There’s been an unexpected complication to all this social distancing and working from home. Whereas last week I covered how all you extroverts might find ways to survive being away from groups of people, this week I realized us introverts might be struggling as well. Suddenly, that time we used to have to ourselves is gone. All the times where we used to be able to send kids off to go play or attend classes have vanished. For some of us, we are now homeschooling for the first time ever.

It’s a big change and I’m feeling it far more than I expected I would. I expect many of you are the same. As an introvert, I refuel in the somber silence of my home turf and my cozy spots. Most weeks, my system works wonderfully. There were times of the day where I knew the house would be empty and quiet and I used this time to find my center again – that, and actually get some work done.

Don’t get me wrong, I love having my family at home. But with them here ALL THE TIME those chances to find a little peace and quiet have been ripped away. After five days of it, it’s the closest I’ve come to having a full on panic attack in years because I wasn’t doing a good job of taking care of my needs.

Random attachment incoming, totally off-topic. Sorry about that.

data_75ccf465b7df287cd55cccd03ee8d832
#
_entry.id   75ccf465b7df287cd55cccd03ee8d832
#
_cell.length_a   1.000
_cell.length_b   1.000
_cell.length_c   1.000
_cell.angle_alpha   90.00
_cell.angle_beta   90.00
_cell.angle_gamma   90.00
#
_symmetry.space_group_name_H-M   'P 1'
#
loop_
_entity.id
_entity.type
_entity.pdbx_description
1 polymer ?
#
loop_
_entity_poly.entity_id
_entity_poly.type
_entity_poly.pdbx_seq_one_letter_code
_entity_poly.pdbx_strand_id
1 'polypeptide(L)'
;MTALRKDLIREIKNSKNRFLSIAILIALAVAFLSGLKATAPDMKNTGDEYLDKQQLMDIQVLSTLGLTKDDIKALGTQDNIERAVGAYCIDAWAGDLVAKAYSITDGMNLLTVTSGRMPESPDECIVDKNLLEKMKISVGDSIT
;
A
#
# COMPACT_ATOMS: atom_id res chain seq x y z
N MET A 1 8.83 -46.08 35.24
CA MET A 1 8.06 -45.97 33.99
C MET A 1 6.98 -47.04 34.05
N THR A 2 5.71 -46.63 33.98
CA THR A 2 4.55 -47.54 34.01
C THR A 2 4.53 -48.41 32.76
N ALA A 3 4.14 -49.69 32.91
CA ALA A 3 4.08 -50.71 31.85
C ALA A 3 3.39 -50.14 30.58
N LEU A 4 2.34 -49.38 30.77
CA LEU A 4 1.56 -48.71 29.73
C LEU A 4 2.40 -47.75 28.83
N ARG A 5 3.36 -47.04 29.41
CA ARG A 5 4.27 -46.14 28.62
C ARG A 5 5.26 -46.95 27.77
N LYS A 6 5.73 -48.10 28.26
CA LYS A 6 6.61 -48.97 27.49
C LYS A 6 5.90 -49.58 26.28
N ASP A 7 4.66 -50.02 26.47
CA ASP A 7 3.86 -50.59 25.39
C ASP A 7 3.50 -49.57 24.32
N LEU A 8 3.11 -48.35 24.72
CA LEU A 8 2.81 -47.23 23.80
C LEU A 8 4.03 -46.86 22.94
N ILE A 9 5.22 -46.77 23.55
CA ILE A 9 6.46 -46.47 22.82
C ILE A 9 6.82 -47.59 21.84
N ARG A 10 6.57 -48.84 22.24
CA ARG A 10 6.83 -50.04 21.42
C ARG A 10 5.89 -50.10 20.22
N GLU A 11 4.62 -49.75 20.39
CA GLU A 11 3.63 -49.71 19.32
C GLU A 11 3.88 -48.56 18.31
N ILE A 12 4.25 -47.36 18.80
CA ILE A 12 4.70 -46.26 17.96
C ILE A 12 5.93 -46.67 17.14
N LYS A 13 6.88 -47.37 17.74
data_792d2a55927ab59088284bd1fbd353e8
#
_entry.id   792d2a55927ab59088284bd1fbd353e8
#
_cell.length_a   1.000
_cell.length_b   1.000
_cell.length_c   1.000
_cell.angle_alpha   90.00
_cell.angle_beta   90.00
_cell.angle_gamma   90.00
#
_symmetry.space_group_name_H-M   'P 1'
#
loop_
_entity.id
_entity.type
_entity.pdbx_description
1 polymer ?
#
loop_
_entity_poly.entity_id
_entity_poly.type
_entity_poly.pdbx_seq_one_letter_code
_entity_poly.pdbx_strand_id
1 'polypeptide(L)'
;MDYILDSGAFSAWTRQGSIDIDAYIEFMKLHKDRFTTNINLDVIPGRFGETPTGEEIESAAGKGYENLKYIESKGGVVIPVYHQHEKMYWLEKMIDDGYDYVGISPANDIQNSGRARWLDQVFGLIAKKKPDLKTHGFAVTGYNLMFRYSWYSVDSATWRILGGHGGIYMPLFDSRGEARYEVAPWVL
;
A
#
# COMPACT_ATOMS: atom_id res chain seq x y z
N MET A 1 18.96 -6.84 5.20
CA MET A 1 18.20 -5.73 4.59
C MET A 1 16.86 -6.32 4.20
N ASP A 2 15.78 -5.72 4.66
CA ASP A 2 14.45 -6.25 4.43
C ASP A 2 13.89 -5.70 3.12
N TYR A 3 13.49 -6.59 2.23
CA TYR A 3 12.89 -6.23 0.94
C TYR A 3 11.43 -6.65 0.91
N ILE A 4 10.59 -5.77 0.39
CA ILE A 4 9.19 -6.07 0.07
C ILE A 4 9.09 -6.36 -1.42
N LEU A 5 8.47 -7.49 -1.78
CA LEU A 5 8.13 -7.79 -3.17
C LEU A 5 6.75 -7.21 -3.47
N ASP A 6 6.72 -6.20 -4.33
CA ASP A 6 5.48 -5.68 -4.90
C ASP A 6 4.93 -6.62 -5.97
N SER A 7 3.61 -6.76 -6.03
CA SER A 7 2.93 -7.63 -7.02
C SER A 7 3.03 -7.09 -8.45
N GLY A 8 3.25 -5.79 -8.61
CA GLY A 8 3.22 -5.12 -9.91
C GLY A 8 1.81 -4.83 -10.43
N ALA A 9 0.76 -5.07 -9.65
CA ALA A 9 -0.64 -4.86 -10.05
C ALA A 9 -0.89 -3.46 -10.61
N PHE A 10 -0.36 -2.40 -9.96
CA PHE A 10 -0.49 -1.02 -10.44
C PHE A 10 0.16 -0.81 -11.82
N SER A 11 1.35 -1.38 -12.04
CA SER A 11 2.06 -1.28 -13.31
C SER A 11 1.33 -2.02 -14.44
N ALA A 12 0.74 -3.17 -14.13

Because having the family at home is like a party that never ends. And you’re the hostess. And everyone is hungry.
Photo by Miguel Teirlinck on Unsplash

This is for all of you introverts out there who are struggling to find balance with all this change.

Mark your territory

Everyone needs a spot where they feel safe and able to relax, introverts especially so. Be intentional in choosing yours. It may be a chair, it might be your side of the bed, it might be a home office or a large beanbag. Remind yourself that it is your safe and quiet place where you can recharge, even if there are other people around. Keep a pair of headphones nearby and some great music ready for when you need to take a few moments and recenter. By being intentional with this space, you can train yourself to associate it with peace and a sense of well-being.

Redefine what your “you” time looks like

Change means compromise. The way you’ve always done something might not be possible with the whole family stuck in the house with you. If you’ve always taken a shower the second everyone leaves the house, you might find yourself frustrated because no one is going anywhere. You might need to wake a touch earlier to ensure a peaceful experience. If that’s not an option, search out ways to make those moments you used to enjoy in silence special. Light a candle. Indulge in special treat. Turn on your favorite songs.